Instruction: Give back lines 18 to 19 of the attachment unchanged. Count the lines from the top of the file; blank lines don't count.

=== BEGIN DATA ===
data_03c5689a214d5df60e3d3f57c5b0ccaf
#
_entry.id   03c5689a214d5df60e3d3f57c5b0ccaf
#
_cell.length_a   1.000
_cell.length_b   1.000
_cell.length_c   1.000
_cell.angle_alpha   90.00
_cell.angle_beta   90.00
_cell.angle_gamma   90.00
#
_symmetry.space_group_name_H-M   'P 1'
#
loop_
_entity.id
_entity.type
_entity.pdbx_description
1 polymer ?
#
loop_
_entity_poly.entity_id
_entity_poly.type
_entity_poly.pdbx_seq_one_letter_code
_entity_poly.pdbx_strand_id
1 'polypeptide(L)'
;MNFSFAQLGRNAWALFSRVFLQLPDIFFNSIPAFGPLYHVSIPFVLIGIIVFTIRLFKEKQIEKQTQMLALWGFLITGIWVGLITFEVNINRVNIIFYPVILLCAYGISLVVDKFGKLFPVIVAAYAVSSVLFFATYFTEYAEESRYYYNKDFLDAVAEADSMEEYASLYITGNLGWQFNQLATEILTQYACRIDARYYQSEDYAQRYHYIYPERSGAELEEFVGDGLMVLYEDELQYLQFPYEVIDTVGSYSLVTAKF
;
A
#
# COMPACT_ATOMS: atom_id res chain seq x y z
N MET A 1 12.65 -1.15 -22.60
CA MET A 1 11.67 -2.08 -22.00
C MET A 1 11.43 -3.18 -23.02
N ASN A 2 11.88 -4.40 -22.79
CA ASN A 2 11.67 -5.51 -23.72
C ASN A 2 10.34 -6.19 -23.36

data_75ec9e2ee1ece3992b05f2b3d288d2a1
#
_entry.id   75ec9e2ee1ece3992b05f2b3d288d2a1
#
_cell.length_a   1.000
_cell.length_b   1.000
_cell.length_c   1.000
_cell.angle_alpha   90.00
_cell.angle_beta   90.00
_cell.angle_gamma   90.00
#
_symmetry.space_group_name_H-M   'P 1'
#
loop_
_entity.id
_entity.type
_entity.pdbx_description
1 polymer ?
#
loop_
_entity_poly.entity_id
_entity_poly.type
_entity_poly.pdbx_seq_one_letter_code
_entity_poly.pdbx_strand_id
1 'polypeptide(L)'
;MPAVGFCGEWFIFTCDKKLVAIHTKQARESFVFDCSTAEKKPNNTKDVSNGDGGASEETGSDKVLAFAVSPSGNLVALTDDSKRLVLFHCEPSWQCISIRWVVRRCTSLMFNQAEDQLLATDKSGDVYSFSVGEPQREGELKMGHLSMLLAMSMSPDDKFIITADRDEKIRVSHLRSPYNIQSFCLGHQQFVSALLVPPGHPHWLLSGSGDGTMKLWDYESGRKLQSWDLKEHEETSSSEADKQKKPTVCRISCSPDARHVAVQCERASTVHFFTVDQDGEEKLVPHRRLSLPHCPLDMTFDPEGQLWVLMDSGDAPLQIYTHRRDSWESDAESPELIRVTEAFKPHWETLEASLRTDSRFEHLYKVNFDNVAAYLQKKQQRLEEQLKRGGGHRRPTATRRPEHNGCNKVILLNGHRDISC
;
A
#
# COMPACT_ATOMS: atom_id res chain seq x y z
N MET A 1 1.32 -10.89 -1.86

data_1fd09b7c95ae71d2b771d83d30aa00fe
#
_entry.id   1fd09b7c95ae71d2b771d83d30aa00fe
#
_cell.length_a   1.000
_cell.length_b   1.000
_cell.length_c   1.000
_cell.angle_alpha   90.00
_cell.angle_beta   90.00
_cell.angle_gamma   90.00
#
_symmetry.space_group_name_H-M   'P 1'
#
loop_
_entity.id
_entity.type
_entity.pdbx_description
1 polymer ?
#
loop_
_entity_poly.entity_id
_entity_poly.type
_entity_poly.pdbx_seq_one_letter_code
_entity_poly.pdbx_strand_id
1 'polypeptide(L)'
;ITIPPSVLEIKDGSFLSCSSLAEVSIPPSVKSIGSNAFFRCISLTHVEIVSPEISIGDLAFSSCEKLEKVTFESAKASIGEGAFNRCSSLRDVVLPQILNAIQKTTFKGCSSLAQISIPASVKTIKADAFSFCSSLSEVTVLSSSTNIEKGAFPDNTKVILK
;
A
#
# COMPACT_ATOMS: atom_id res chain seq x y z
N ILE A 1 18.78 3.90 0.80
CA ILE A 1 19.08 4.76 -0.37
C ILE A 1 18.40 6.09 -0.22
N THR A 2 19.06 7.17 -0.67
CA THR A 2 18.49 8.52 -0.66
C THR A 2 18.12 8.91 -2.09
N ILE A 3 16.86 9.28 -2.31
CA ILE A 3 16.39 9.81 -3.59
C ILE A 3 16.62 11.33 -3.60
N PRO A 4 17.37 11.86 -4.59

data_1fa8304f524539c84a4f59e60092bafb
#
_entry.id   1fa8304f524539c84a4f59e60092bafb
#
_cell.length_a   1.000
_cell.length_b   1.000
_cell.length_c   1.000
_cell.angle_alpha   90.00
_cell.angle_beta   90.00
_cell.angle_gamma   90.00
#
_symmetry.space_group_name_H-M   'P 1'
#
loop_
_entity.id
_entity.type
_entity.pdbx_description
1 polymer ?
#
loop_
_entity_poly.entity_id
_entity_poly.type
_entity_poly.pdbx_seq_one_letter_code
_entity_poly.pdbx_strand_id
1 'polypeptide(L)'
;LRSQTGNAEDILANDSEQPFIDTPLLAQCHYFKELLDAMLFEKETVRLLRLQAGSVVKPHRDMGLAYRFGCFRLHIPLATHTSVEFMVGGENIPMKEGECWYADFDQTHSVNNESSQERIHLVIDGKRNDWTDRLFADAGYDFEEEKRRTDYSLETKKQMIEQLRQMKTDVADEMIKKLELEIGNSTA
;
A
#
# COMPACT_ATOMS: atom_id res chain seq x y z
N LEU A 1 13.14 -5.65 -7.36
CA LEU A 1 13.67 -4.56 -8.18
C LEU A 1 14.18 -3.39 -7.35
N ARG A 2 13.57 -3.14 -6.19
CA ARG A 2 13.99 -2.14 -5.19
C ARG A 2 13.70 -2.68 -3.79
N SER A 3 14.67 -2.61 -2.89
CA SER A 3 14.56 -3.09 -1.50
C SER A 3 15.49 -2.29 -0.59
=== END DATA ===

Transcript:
1 polymer ?
#